Sunday, September 22, 2013

Guest Posts for Templand/Permland Blog Tour 9/24-10/3

JILL ELAINE HUGHES is a journalist and playwright as well as a New Adult fiction novelist.  As a reporter, she has contributed to the Chicago Tribune, Chicago Reader, Washington Post, New Art Examiner, Cat Fancy magazine, and numerous other media outlets. Her plays have widely published and produced in New York City, Chicago, Los Angeles, Seattle, Atlanta, and many other U.S. cities, as well as in the UK and Australia. Before self-publishing New Adult fiction, she published many erotic romance novels under the pen names “Jamaica Layne” and “Jay E. Hughes” for publishers like Ellora’s Cave, Virgin Books, Decadent Publishing, and Ravenous Romance.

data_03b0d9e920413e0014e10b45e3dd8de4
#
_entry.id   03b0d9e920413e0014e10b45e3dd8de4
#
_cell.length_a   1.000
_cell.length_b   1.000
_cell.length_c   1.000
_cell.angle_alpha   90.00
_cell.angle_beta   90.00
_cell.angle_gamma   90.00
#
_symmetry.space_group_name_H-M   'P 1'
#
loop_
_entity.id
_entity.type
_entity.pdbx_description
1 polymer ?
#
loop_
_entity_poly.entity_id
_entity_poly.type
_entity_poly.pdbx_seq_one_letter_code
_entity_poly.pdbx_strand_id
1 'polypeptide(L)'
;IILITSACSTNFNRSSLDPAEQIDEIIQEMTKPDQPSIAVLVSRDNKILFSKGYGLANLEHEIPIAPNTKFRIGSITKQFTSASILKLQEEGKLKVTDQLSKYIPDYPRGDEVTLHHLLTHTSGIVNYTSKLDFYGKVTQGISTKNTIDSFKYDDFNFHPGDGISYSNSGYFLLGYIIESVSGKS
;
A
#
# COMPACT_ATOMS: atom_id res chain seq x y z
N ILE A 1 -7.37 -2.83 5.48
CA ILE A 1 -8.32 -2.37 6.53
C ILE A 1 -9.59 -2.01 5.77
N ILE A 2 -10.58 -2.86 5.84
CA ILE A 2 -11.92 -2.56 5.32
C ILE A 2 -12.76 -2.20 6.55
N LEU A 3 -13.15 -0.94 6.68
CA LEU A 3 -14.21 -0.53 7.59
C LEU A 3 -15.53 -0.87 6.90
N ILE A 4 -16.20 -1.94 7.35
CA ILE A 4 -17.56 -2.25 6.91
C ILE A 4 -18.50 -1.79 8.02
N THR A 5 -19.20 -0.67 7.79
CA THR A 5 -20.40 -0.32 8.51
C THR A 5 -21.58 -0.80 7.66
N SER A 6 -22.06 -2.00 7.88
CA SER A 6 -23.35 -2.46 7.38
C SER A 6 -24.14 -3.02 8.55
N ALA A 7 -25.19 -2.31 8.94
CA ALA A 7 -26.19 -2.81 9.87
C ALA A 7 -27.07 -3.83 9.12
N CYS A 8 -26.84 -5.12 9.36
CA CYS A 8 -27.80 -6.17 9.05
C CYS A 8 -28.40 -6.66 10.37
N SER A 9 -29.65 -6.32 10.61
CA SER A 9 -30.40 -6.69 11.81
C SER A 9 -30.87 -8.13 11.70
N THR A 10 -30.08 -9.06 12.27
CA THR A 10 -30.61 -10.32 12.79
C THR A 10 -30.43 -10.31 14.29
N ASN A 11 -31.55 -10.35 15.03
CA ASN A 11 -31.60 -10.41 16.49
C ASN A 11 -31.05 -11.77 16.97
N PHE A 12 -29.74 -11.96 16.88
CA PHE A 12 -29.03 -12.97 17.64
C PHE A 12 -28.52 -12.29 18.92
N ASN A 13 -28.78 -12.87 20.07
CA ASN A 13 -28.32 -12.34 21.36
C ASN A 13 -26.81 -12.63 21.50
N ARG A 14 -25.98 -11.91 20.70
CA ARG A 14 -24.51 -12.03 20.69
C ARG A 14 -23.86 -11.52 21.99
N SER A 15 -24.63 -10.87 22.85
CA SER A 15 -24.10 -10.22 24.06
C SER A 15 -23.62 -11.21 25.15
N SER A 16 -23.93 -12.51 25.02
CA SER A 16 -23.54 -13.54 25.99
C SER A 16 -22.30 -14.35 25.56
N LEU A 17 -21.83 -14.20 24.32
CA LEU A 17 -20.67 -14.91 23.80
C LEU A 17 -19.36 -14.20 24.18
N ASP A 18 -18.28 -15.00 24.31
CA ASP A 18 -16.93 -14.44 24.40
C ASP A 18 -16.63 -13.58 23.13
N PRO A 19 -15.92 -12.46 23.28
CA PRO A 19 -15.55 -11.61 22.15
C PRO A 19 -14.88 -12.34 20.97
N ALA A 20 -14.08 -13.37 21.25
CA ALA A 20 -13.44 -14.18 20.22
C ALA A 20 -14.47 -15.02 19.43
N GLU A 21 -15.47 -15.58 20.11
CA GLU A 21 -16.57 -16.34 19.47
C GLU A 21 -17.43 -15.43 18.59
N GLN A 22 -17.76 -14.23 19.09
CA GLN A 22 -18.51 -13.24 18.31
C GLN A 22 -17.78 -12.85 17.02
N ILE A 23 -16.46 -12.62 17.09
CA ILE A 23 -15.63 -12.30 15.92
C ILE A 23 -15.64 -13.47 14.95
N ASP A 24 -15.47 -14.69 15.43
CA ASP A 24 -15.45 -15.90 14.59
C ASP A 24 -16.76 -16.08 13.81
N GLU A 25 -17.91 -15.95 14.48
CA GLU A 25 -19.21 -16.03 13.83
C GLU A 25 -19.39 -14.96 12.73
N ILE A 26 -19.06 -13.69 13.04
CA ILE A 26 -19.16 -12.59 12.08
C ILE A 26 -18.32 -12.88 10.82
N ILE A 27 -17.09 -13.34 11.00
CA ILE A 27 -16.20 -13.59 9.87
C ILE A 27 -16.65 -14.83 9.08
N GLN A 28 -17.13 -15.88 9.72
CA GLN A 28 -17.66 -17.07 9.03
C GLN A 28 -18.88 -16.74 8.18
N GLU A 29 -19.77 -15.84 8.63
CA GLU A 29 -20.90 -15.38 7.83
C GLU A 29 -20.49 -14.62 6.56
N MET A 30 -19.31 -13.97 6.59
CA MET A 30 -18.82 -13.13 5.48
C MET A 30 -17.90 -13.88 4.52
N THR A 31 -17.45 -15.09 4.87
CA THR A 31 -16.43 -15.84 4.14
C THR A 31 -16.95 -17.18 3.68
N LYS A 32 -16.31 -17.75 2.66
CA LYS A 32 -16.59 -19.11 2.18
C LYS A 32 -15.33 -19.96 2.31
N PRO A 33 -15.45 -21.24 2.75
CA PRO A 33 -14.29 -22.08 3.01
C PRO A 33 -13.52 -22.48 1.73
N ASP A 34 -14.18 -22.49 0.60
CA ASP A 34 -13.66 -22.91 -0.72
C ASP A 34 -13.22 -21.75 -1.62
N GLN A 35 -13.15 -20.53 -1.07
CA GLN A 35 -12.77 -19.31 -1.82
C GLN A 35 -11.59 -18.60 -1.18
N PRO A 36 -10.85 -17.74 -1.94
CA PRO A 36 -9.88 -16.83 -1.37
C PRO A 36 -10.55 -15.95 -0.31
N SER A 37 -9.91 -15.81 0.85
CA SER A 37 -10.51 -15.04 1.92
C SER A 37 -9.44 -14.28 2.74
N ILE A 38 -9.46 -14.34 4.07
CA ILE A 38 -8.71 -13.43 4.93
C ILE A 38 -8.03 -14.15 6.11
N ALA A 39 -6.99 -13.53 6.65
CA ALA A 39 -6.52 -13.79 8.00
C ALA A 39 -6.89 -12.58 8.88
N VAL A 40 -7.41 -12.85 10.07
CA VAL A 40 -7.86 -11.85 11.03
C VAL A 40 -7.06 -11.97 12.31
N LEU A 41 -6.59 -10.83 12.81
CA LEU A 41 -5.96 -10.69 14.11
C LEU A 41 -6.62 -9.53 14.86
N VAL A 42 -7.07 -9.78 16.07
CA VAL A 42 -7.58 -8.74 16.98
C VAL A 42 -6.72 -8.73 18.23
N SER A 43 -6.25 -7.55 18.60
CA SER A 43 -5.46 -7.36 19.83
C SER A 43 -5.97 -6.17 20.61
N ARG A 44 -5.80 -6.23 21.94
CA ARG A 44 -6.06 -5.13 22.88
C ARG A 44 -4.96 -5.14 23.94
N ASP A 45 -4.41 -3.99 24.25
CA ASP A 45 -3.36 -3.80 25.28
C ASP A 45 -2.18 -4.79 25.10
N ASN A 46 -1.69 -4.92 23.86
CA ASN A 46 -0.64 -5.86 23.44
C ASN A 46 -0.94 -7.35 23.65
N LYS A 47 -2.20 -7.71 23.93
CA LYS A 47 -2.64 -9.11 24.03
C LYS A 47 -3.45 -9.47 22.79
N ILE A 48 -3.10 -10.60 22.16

Guest Post #1: Author Q &A w/ Jill Elaine Hughes

Why do you write?
Honestly, because I have to. If I don’t, I’ll go nuts!

Who has helped you the most in your career as an author?
I have to say it was my high school English teacher, Mrs. Stevens. She was the toughest writing teacher I ever had, and I credit her with giving me the tools I needed to be a professional writer---both a journalist and an author. She was so tough on her students that most of them hated her (I did too, at the time), but I learned to appreciate what she instilled in me later on, especially when I got to college and then out on my first professional writing jobs.